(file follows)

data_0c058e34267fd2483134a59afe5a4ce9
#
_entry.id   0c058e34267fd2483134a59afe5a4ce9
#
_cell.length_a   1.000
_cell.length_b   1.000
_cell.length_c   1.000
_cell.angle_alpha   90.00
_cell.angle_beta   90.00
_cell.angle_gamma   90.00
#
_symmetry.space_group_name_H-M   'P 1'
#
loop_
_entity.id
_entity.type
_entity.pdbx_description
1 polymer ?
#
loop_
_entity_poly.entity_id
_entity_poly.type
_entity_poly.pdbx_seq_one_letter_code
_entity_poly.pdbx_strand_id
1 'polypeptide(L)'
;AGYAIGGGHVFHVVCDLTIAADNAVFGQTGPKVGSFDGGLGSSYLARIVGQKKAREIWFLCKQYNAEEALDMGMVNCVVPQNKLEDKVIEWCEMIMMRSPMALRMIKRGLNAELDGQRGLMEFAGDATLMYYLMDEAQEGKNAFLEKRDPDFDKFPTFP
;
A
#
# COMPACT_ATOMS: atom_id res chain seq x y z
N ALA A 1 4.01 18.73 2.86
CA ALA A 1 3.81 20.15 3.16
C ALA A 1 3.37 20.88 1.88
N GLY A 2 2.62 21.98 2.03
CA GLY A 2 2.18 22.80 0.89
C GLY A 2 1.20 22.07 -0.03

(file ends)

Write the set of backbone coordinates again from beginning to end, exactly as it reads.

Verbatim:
data_0c058e34267fd2483134a59afe5a4ce9
#
_entry.id   0c058e34267fd2483134a59afe5a4ce9
#
_cell.length_a   1.000
_cell.length_b   1.000
_cell.length_c   1.000
_cell.angle_alpha   90.00
_cell.angle_beta   90.00
_cell.angle_gamma   90.00
#
_symmetry.space_group_name_H-M   'P 1'
#
loop_
_entity.id
_entity.type
_entity.pdbx_description
1 polymer ?
#
loop_
_entity_poly.entity_id
_entity_poly.type
_entity_poly.pdbx_seq_one_letter_code
_entity_poly.pdbx_strand_id
1 'polypeptide(L)'
;AGYAIGGGHVFHVVCDLTIAADNAVFGQTGPKVGSFDGGLGSSYLARIVGQKKAREIWFLCKQYNAEEALDMGMVNCVVPQNKLEDKVIEWCEMIMMRSPMALRMIKRGLNAELDGQRGLMEFAGDATLMYYLMDEAQEGKNAFLEKRDPDFDKFPTFP
;
A
#
# COMPACT_ATOMS: atom_id res chain seq x y z
N ALA A 1 4.01 18.73 2.86
CA ALA A 1 3.81 20.15 3.16
C ALA A 1 3.37 20.88 1.88
N GLY A 2 2.62 21.98 2.03
CA GLY A 2 2.18 22.80 0.89
C GLY A 2 1.20 22.07 -0.03